GOP's Propaganda Bubble: Can Republicans Disagree Among Themselves Enough to Save Their Party?

Frank Niceley, the state senator from Strawberry Plains is a rare breed among Republicans. He thinks for himself. This occasionally leads him astray of his party's orthodoxy, as it did recently on the issue of genetically modified organisms.

Niceley takes a pure free-market stance on the matter: label products containing GMOs and let the market decide their value. You might imagine that a lot of Americans would favor this approach, but you'd be forgetting that corporations (not people) dictate policy, and corporations wield huge power over politicians through campaign financing.

News Sentinel columnist Greg Johnson knows how to please the powerful. He wrote an appallingly dishonest column about Niceley. Instead of criticizing Niceley's policies, Johnson claimed Niceley wanted to ban GMO crops. The senator had only proposed labeling products containing GMO ingredients.

Most Americans agree with Niceley, which is probably why Johnson opted to misrepresent Niceley's stance instead of confronting it honestly.

In the same column, Johnson claimed Niceley had "apparently" gotten an idea for electing U.S. Senators in the state Legislature from the Goldwater Institute. Actually, that idea comes from the original U.S. Constitution. Mentioning that would have undercut Johnson's already weak argument, so Johnson invented a false attribution.

A week later, Johnson took on the "myth" that TVA provides cheap power but again supported his case with ridicule rather than evidence. TVA rates rank 38th among the 100 largest utilities, so they are cheaper than most despite having a mission that includes flood control, recreation, natural resource management, economic development, and other responsibilities few TVA competitors share.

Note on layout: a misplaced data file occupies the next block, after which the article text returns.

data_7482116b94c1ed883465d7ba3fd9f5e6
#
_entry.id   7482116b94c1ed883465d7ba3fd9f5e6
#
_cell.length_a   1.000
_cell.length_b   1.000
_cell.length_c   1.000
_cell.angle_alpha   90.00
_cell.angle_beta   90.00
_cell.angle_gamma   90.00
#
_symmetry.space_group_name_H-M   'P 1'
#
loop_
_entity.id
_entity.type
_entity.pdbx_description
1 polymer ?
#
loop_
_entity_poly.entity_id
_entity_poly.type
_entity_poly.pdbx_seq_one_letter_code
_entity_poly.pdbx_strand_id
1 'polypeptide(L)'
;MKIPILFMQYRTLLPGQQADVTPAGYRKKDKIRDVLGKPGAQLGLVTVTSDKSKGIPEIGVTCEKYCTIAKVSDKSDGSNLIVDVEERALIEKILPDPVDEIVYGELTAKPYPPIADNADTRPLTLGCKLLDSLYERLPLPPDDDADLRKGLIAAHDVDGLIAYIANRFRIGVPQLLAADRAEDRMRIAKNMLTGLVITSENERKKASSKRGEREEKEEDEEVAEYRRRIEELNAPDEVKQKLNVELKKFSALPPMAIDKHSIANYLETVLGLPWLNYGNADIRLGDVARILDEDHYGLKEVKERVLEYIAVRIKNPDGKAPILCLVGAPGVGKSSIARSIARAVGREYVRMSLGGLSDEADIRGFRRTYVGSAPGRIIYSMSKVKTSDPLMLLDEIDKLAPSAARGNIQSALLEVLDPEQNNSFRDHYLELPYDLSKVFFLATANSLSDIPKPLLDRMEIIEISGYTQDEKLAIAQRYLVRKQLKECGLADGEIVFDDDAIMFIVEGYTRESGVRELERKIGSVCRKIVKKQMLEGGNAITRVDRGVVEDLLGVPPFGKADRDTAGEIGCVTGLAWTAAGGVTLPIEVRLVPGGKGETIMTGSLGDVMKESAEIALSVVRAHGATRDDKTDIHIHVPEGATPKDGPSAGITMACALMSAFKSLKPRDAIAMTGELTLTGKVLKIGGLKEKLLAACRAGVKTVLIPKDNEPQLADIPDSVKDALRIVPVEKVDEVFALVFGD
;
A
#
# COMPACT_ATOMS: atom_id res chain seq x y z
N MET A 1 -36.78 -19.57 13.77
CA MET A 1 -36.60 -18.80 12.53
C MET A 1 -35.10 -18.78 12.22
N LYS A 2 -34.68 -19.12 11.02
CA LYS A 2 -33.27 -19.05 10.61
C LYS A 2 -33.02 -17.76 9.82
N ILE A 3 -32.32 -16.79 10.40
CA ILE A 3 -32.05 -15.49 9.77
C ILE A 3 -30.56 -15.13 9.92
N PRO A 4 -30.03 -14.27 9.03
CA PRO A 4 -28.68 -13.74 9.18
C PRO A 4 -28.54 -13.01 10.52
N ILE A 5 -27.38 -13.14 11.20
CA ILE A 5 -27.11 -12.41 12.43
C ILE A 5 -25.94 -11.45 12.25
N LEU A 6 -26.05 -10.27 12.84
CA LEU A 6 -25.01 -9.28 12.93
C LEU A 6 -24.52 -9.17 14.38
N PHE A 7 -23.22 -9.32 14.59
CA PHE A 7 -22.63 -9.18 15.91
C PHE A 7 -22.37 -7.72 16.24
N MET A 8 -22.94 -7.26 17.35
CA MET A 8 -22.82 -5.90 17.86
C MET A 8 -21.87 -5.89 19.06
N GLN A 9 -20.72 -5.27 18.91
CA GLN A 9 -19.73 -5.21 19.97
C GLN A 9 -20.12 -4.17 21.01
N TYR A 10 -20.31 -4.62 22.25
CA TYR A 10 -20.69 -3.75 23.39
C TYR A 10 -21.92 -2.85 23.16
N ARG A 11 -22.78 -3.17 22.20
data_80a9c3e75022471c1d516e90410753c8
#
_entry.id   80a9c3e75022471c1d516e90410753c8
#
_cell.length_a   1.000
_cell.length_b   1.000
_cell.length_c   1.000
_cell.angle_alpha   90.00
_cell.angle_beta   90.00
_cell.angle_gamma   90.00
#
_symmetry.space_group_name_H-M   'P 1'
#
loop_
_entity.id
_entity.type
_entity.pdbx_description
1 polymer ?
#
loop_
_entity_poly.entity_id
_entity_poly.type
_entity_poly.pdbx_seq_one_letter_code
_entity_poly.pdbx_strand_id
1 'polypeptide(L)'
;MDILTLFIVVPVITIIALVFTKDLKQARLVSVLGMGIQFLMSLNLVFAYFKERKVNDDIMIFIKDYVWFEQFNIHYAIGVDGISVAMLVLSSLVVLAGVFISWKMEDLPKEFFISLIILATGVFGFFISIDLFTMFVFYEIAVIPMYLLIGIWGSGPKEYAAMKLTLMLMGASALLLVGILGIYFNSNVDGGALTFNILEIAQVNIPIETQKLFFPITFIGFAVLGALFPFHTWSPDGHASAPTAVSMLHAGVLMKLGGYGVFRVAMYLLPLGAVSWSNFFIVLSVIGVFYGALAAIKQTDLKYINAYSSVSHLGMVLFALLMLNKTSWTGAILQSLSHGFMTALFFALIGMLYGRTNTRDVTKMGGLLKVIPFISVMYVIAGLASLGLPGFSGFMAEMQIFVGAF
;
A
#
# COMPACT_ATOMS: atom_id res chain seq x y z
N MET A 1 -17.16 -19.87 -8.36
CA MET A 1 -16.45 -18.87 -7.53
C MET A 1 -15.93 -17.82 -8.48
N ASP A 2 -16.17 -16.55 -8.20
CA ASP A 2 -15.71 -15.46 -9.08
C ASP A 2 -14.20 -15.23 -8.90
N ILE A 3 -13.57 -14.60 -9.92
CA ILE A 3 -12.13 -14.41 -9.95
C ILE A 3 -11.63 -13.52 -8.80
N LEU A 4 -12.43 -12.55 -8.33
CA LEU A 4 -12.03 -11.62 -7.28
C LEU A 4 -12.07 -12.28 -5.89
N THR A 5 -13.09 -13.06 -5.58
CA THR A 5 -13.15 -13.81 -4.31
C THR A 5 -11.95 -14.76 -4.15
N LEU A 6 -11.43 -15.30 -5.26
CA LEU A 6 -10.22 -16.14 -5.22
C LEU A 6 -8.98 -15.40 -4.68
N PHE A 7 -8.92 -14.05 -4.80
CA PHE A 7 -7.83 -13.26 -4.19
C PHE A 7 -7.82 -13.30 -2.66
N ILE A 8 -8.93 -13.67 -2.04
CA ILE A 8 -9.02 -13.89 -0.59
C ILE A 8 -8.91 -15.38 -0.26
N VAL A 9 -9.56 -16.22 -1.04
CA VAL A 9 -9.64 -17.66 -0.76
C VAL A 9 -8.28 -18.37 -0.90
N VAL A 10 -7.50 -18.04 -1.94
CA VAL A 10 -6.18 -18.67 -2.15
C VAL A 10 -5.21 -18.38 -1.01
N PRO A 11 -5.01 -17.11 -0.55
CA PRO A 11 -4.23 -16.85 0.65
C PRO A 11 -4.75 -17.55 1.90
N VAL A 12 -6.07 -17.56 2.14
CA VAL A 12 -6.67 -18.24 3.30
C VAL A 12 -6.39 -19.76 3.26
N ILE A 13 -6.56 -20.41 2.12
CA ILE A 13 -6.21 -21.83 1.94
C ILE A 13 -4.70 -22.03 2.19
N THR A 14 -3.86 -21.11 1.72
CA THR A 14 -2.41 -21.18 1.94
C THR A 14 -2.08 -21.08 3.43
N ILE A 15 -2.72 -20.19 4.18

To make his case, Johnson merely points out that several neighboring utilities charge less for electricity than TVA does, as if someone had claimed TVA sells the cheapest power. .

He wrote, "TVA is controlled by a disinterested federal government and an unqualified board of political seat-fillers, none of whom have an instance of experience in high-level corporate governance."

A cursory glance at TVA's Board reveals Johnson's statement to be utterly false regarding experience and qualifications. New appointee Mike McWherter resembles Johnson's "seat filler" description. Otherwise, the statement is absurd.

Fortunately, being on the side of power means never having to apologize or explain, and right-wingers take full advantage. Senators Corker and Alexander have yet to justify their opposition to reappointing Marilyn Brown to the TVA Board. Despite the perpetual talk about level playing fields and opposing new taxes, Tennessee Republicans just approved a huge tax increase on solar power producers, motivated by little more than animosity toward environmental causes.

Inside the GOP propaganda bubble, the party's policies seem sensible, but that bubble drifted into the upper atmosphere years ago, leaving conservatism indistinguishable from oxygen deprivation. Niceley suffers from this syndrome as well. Stray from agricultural issues, and his thinking grows muddled and misinformed. He bought into the Benghazi bed-wetting, and his Obama derangement rivals Johnson's.

Watching the two of them argue underscores how rigid Republicans have become. Reagan's dictate that Republicans not attack each other personally morphed into a ban on disagreement, and that has done more to weaken our country than anything a rival power has accomplished. It helped create and excuse Bush's surveillance state, and our military continues to expand as our economy shrinks.

Despite all the recent talk about domestic spying, despite Republicans' alleged focus on budgets, where is the cost-benefit analysis on the work overpaid flunkies like Edward Snowden do? We were paying him about four teachers' salaries to spy on us, and we are cutting teacher pay.

It is good to see a little dissent among Republicans, but it will take a lot more disagreement for that party to find its way out of the orthodoxy they built for themselves.